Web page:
One of the most important, and sometimes underutilized, features of Salesforce is reports. Salesforce reports can quickly group and display data in a variety of ways. By using different report formats and report types in Salesforce, users and teams can efficiently answer business questions with just a few clicks.
Report information in Salesforce can be quite extensive. To keep information digestible, this post is the first in my “Salesforce Reporting” series. This series pertains to reports in the Lightning interface as opposed to the Classic interface of Salesforce.
Before diving into specifics about building and utilizing reports, it’s important that we use and understand the same report terminology. Two important, foundational terms to know when learning about reports are:
- Report Types
- Report Formats
In Salesforce, the report type defines the records, the specific objects, and the fields that will be included in the report. In short, the report type limits the data in our report to the relevant information we need.
To view different report types, let’s click “New Report” in Salesforce.
In the left panel of the pop-up, we can see that report types can be classified into different categories. The categories make it easier to search for the data we need in our report.
Let’s select the “Opportunities” category to view the different Opportunity report types available to us.
Next, select the “Opportunities” report type. This brings us to the report builder screen where we can see the report type that we selected next to the report name. We can also see available and default fields for this report type below the report name and in the outline.
Custom Report Types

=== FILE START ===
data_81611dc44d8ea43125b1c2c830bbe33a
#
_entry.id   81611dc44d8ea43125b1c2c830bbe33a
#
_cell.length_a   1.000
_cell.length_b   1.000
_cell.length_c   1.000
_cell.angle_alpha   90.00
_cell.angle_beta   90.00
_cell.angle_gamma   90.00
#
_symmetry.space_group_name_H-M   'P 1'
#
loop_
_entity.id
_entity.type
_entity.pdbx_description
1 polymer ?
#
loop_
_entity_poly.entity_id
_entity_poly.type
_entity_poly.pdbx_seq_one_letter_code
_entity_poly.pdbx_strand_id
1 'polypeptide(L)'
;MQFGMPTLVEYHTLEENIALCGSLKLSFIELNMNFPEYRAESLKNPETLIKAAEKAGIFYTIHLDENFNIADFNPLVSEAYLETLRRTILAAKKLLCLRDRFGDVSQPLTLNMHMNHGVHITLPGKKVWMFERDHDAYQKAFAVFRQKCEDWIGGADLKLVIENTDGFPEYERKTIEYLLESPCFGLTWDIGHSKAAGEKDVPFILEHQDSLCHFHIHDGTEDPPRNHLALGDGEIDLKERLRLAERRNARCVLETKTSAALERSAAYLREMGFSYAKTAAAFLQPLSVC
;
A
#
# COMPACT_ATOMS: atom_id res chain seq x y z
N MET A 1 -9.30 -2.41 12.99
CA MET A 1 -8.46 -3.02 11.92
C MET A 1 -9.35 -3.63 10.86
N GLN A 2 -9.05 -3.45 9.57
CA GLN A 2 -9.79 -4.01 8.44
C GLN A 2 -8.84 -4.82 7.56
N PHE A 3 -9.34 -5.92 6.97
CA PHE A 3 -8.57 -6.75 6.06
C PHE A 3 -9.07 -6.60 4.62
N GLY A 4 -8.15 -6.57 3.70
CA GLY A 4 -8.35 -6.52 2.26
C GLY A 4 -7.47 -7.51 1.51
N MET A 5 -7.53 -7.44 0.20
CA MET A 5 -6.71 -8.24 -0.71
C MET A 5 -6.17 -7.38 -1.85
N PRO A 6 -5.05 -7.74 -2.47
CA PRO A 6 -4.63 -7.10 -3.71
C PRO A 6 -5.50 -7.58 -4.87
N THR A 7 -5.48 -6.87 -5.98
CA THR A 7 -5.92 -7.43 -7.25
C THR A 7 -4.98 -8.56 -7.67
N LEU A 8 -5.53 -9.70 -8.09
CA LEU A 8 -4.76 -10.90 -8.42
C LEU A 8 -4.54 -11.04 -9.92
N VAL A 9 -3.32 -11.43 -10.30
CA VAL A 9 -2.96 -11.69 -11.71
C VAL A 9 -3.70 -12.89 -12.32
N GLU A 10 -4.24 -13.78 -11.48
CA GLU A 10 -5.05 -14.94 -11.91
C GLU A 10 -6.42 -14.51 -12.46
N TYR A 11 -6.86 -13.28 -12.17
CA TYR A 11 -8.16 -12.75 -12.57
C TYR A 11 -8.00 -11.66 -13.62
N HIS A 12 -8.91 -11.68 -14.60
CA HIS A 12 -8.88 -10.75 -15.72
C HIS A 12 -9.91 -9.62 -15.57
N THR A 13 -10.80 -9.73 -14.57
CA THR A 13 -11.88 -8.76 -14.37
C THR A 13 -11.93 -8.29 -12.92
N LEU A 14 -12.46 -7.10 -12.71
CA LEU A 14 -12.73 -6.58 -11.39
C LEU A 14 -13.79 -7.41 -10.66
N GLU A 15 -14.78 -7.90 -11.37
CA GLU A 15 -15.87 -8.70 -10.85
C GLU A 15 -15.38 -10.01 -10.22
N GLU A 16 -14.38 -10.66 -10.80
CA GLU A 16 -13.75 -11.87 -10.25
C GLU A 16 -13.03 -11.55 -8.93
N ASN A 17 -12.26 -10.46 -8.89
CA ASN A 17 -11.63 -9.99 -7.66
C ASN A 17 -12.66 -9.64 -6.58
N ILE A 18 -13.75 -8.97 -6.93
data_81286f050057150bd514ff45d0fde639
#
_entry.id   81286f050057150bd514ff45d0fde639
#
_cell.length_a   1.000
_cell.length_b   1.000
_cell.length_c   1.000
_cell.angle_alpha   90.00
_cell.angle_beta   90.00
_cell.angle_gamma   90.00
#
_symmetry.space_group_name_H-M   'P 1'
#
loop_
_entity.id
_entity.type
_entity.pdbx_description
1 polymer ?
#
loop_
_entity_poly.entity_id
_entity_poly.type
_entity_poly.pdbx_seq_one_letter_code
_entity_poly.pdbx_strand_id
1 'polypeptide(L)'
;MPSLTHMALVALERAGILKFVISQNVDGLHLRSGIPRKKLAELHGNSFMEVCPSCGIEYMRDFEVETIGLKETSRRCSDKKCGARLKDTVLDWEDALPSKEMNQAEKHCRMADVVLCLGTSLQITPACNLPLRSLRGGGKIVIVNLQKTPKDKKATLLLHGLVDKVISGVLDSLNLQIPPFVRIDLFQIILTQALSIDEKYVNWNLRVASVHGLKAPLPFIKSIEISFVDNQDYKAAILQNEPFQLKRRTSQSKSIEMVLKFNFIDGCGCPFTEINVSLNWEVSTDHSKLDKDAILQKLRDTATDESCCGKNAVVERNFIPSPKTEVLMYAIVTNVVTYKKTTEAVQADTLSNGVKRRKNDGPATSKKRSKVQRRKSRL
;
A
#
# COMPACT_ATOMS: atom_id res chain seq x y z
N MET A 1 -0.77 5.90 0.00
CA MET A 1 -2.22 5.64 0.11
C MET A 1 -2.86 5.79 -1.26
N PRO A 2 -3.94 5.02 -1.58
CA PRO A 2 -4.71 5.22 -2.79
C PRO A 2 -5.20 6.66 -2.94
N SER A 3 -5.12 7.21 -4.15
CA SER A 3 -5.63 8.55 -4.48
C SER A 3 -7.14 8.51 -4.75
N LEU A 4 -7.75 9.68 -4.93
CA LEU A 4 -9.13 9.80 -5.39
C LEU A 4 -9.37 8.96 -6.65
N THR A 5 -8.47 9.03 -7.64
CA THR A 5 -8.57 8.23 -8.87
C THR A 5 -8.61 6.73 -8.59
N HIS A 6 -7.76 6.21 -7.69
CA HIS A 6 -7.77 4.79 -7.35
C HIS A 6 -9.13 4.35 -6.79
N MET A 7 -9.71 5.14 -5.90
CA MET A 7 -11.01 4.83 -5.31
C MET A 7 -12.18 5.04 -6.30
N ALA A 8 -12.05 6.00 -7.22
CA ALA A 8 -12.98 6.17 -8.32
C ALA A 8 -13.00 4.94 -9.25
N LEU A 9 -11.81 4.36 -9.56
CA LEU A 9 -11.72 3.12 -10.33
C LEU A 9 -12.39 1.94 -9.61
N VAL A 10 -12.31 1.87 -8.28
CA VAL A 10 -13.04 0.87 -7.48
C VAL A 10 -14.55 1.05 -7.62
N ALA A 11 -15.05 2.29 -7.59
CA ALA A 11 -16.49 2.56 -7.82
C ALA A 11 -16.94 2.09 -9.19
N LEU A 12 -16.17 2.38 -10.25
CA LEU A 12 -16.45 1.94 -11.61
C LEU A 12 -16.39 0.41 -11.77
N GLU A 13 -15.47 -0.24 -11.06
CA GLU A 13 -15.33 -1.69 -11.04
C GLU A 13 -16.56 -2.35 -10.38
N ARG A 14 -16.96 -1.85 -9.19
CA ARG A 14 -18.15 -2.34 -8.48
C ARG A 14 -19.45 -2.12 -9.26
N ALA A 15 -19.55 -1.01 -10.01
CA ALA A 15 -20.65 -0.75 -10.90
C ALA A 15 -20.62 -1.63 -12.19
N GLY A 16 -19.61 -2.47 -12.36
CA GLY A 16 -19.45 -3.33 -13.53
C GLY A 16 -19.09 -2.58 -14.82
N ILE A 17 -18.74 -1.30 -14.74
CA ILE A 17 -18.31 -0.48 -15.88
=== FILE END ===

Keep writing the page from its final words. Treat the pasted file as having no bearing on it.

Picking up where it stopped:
If the standard reports included with Salesforce don’t fit our organization’s needs, we may need to turn to custom report types. Administrators and other users with the “Create and Customize Reports” and “Manage Custom Report Types” user permissions can create custom report types for the organization.
To learn more about custom report types and how to create them, check out “Reporting pt. 10: Custom Reports“.
In Salesforce, report formats dictate the different ways data can be viewed and displayed. There are 4 Salesforce report formats: Tabular, Summary, Matrix, and Joined.
In the pictures below, we can see that the different report formats show the same information. However, the report formats display the information in distinct ways.
For example, say we wanted to see the total amount of Opportunities in our organization with a Type of “Existing Customer – Upgrade.” Below, let’s review what the data would look like with the different report formats. Notice how the different formats display the data more or less efficiently.
Let’s also add a filter to remove all Opportunities with a blank Lead Source. This will reduce the size of the overall reports.
Tabular report format
Tabular reports display data like a table or spreadsheet.
Summary report format
Summary reports are similar to Tabular reports, but they summarize information by rows.
Matrix report format
Matrix reports summarize data both by rows and columns.
Depending on how we’ve grouped information in the Matrix report format, we may be able to see some data in a second, detailed view when we click on it. More on this in the “Reporting pt. 4: Matrix Reports“.
Joined report format
When we create a report with a Joined report format, we can see that it combines two, related report types into a single report. In our Joined Report below, we can see the same Opportunity information as the previous report formats represented as the blue report block. However, our Joined Report also includes an additional Cases report type that isn’t available in our other report formats – this is the green report block below. Together, our two reports (Opportunities and Cases) combine to form a single, Joined report.
We can see that Joined report is quite different than the other report types. Reports with the Joined format pull in additional information that isn’t typically accessible in a single report by “joining” another report type.
In summary, the Report Type determines what data is displayed in the report, while the Report Format determines how the data is displayed in the report.
- Next reporting blog: Reporting pt. 2: Tabular Reports
- Trailhead by Salesforce: Reports & Dashboards for Lightning Experience Trailhead Module
- Trailhead by Salesforce: Reports & Dashboards for Classic Trailhead Module
- Salesforce Help: Reports